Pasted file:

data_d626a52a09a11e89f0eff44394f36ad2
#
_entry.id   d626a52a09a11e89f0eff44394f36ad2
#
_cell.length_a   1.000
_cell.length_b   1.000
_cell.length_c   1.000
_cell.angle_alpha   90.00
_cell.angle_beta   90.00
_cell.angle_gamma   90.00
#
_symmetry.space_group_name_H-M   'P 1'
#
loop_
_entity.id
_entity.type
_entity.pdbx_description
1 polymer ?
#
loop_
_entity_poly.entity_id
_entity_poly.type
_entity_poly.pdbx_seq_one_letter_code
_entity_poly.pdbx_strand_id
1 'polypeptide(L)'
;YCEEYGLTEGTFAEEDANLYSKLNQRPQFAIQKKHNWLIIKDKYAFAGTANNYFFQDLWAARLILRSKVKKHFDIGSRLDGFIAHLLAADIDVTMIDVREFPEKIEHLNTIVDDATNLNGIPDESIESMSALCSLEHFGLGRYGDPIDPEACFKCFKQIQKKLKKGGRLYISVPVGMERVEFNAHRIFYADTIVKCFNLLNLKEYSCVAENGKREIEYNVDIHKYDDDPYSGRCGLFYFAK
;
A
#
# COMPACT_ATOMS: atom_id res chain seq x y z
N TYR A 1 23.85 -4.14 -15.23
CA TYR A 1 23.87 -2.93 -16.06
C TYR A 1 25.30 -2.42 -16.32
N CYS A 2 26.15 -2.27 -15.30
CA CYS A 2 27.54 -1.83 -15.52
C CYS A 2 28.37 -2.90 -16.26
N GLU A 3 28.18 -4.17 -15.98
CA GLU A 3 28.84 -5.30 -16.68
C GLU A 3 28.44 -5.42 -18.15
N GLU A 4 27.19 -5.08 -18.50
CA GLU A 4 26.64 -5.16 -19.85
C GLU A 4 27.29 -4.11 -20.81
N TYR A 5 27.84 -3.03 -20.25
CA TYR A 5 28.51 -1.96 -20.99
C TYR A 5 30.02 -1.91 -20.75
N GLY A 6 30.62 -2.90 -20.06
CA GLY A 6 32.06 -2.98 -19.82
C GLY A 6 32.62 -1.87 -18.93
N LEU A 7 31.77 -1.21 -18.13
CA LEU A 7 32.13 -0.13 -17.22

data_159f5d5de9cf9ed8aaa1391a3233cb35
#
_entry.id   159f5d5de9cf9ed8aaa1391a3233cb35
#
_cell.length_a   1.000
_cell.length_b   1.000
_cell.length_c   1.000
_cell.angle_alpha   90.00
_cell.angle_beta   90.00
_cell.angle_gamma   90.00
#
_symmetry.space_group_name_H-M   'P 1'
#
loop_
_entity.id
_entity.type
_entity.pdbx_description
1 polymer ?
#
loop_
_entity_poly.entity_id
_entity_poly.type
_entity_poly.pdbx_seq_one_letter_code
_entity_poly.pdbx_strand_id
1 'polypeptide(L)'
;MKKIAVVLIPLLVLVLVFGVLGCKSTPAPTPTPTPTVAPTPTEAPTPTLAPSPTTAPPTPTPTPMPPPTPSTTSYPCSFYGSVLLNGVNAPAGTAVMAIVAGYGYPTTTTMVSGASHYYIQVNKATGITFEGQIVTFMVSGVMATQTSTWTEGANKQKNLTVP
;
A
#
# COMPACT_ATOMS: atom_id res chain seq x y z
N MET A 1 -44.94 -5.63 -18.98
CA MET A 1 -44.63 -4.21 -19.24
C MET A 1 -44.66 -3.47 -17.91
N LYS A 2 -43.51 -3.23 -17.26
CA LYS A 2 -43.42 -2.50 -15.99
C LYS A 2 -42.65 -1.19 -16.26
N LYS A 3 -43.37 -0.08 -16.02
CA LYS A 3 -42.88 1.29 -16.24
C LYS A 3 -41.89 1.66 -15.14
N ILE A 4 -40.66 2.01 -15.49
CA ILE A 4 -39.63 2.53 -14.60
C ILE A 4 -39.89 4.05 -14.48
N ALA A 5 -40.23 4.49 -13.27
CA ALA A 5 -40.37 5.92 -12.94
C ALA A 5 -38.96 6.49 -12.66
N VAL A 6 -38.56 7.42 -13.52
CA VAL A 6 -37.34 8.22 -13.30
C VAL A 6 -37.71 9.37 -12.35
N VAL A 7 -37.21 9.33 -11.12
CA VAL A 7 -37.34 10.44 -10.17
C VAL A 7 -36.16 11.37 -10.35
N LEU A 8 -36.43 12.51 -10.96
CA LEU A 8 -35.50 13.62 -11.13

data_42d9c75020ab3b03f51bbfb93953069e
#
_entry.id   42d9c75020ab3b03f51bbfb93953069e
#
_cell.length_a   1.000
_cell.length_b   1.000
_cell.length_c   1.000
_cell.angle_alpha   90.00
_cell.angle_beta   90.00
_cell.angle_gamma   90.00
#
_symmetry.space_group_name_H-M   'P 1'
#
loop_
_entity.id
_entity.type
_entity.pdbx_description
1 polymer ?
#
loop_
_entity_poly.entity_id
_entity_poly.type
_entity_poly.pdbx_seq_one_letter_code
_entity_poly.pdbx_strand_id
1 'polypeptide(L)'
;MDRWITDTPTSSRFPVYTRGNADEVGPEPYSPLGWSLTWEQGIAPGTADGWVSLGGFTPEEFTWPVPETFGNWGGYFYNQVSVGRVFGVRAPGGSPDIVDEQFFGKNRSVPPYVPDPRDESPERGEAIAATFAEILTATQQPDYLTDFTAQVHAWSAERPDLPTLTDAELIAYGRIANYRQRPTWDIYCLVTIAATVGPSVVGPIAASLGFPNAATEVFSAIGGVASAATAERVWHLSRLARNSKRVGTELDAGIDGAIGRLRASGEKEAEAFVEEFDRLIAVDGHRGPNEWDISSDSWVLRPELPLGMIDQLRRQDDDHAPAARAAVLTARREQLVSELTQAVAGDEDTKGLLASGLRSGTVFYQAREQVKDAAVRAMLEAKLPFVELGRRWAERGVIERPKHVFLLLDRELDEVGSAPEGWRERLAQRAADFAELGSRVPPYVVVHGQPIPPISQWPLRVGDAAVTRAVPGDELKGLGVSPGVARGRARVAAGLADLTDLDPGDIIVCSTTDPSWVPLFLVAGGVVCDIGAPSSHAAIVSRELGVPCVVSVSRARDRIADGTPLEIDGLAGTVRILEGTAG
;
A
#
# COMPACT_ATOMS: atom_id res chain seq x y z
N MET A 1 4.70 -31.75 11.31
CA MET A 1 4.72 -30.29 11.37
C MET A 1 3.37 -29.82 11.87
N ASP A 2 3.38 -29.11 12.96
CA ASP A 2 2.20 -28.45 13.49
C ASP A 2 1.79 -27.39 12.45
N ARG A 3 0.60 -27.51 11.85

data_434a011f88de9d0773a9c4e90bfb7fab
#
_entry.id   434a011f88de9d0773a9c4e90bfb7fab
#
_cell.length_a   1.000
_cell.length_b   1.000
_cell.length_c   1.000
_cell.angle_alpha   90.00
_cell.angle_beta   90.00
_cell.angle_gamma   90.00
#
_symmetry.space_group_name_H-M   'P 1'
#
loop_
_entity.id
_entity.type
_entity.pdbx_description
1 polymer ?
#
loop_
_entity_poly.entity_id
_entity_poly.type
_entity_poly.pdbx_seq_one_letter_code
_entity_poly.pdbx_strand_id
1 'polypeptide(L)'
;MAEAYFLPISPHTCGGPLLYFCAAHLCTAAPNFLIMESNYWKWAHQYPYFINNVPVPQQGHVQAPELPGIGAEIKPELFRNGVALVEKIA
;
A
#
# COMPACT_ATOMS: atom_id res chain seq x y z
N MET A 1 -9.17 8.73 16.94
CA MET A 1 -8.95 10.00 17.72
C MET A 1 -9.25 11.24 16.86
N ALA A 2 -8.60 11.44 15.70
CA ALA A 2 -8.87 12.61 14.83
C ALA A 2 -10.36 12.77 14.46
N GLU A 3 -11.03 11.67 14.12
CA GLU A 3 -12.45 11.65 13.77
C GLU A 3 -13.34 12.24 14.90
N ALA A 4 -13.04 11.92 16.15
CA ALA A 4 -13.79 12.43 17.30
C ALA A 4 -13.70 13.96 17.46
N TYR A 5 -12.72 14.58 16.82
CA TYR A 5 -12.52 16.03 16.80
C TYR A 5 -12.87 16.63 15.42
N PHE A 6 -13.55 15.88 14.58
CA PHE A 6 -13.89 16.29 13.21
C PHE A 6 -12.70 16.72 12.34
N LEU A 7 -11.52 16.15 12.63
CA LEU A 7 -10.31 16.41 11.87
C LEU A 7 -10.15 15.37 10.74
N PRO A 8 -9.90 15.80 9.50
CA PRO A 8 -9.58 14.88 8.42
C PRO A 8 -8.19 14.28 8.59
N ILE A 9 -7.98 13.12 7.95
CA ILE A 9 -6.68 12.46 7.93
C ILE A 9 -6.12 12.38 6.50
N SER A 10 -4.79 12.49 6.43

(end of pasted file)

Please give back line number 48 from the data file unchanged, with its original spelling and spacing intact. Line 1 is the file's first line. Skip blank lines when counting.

C GLY A 6 32.62 -1.87 -18.93